Tier 2 Energy Star ratings

loves2readAugust 19, 2006

The builder we are planning to use for new home construction promotes his going from Level 1 to Level 2 Energy Star rating in his construction process. Can anyone point me to a site or information that establishes the difference between Tier 1 and 2 and if the change to Tier 2 is mandatory or optional and what elements qualify a home for Tier 2 Energy Star rating---i have tried to Google it and gets lots of hits but nothing specific for what I am trying to find

He has given us some information about his "standard" package--and we can tell that his models are not built to the "standard" so there are definite upgrades to consider in construction pricing. We have contacted homeowners he has built for--I also contacted some NOT on the list he gave us as a random sampling---all of them were extremely positive about their homes and the building process with him/his company. Not many of them knew too much about the actual physical construction--the bones of the house-- however--I felt like my questions were not something they considered--they just liked the look of his homes--which attracted us as well. so I thought I might get some info on Tier 1 and 2 construction here....

Thank you for reporting this comment. Undo
bob_brown

Hello,
Texas has specific requirements for a house to be labeled energy efficient. Minimum standards in duct insulation were increased last year. R6 is the minimum today. Another issue that does not wotk in Texas is the minimum 750 sqft per ton requirement. Most new homes will not cool using that specification. Furthermore, if a smaller furnace is used, that fits the smaller coil, the airflow will be inadequate to cool at any temperature.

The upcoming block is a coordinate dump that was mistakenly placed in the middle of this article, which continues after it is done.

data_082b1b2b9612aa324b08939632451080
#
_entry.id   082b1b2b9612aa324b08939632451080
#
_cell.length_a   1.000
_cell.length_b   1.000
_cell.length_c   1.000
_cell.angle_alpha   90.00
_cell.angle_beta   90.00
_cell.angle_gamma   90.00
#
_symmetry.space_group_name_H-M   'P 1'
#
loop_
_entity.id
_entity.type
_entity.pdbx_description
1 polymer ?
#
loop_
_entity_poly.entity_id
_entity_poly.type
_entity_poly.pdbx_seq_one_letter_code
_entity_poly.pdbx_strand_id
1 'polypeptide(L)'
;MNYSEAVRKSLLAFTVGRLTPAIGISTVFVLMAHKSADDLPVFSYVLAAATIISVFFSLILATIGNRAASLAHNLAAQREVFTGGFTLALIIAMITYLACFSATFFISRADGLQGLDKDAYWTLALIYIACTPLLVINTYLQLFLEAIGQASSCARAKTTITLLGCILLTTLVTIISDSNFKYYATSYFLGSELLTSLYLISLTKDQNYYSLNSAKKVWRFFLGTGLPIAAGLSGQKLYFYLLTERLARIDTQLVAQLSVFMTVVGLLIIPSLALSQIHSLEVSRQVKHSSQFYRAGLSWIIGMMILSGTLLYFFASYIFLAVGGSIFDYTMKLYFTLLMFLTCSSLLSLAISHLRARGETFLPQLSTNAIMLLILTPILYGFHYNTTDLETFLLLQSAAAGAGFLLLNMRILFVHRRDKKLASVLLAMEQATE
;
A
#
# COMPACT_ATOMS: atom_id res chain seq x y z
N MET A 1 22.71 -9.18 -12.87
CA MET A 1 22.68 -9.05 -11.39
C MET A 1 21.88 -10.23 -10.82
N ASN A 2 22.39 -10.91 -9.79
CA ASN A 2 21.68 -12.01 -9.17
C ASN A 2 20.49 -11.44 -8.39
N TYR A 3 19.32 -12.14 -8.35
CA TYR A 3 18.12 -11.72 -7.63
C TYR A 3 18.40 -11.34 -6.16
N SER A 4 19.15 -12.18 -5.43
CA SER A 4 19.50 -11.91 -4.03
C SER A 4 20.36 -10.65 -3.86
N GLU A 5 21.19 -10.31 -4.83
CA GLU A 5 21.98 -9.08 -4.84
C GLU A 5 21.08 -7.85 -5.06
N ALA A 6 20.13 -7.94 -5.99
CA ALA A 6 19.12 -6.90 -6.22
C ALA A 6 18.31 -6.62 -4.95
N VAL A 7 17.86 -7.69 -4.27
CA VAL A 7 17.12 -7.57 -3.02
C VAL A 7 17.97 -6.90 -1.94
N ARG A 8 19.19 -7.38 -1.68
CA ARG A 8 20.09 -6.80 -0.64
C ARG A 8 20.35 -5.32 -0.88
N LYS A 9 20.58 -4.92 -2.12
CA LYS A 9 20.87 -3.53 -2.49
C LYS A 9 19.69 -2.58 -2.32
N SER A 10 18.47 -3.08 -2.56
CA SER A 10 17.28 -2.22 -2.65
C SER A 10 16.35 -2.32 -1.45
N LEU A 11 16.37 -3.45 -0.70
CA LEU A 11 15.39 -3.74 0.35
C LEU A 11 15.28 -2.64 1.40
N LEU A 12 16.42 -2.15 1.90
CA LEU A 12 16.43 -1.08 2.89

The State of Texas has a web site for standards in residential construction.

http://www.seco.cpa.state.tx.us/sa_codes.html#anchor02

    Bookmark   August 20, 2006 at 3:22AM
Thank you for reporting this comment. Undo
loves2read

Bob, I appreciate the fact that you offered a response but when I went to the web link I was really no further along than before---the information on the site is the same broad level, non-specific information I have found on many sites...
---I am looking for a simple comparison that shows the differences between Tier 1 and Tier 2 ratings in Energy Star residential construction levels--I understand this rating is based on the energy efficiency of the home making it better than the state standard and thus individual ratings vary because of square footage, home design and location, number of windows, etc.